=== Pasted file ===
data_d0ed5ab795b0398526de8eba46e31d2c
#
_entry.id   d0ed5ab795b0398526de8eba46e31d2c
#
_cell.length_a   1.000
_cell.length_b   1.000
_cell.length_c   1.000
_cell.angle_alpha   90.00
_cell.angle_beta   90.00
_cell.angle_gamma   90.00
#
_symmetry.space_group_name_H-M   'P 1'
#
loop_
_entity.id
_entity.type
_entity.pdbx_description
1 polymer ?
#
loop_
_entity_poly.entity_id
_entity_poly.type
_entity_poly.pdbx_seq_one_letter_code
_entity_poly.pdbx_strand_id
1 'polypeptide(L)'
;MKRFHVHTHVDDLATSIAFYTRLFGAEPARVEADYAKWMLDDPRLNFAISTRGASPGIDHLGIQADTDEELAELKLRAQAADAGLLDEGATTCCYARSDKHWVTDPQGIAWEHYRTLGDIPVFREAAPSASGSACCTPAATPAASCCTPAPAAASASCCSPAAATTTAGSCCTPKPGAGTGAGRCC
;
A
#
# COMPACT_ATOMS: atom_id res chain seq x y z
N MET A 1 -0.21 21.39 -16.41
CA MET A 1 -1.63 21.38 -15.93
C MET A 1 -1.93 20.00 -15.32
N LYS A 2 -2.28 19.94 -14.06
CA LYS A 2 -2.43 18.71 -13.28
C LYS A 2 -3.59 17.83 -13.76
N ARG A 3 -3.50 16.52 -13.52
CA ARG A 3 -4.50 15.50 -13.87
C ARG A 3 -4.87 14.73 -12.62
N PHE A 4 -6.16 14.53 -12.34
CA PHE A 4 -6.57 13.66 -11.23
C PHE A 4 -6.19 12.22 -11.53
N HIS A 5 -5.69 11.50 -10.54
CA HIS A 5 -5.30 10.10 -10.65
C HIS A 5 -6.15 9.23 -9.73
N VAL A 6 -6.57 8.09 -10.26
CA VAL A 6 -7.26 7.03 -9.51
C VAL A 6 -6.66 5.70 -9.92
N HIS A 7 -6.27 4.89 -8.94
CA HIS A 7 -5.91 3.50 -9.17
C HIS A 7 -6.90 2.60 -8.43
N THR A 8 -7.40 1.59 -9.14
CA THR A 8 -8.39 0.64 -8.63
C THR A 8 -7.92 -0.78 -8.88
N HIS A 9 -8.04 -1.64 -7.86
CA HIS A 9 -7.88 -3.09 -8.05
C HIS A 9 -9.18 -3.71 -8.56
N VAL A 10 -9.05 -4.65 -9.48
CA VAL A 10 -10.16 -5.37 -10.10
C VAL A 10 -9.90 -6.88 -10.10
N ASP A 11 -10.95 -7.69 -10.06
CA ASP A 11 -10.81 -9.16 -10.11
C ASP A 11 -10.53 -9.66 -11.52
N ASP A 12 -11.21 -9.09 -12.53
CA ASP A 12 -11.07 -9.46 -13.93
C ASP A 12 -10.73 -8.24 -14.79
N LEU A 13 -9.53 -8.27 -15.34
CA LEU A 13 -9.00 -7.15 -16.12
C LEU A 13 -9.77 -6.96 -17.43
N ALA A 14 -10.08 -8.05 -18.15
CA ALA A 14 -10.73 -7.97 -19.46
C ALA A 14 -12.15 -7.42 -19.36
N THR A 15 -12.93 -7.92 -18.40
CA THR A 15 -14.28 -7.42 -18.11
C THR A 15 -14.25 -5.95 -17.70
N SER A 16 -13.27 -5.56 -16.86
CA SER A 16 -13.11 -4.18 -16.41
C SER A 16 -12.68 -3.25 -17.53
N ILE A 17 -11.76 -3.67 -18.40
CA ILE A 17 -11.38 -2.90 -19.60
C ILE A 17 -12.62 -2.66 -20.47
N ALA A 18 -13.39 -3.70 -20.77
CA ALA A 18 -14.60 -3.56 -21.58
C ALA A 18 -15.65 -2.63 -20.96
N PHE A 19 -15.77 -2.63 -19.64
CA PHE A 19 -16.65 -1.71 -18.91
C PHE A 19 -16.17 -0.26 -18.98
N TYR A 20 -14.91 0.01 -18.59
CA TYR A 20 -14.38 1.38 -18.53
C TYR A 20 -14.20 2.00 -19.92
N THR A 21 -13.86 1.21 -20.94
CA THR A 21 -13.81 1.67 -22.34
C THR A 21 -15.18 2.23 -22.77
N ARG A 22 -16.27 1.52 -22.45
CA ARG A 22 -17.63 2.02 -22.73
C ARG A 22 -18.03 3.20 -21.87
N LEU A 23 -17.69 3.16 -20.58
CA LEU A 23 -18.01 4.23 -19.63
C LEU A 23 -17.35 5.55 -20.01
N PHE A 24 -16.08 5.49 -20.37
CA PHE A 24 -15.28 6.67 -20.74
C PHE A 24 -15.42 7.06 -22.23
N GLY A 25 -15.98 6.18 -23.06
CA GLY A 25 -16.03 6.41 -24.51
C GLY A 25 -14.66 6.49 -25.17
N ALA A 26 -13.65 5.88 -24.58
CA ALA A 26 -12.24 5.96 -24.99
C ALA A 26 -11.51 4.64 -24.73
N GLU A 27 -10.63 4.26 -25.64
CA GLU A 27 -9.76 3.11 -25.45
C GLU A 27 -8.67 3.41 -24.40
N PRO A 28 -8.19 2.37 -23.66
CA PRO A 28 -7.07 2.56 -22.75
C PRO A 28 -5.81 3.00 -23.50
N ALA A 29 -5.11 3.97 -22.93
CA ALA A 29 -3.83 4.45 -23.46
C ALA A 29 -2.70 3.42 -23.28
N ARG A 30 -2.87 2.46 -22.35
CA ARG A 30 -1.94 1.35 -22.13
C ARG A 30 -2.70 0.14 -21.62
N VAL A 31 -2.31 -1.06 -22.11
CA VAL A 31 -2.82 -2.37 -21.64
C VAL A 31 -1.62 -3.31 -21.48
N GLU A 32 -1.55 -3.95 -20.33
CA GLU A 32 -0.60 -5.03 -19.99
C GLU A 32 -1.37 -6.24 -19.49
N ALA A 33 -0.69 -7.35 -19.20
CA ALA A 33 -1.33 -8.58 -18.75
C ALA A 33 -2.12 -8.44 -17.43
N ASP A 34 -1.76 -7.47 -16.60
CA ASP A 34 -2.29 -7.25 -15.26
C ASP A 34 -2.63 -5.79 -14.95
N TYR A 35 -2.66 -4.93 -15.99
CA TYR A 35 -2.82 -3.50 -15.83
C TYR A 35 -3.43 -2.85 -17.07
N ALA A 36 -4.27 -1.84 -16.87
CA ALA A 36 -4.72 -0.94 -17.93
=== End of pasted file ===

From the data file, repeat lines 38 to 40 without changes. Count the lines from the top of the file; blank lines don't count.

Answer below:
CA ARG A 3 -4.50 15.50 -13.87
C ARG A 3 -4.87 14.73 -12.62
N PHE A 4 -6.16 14.53 -12.34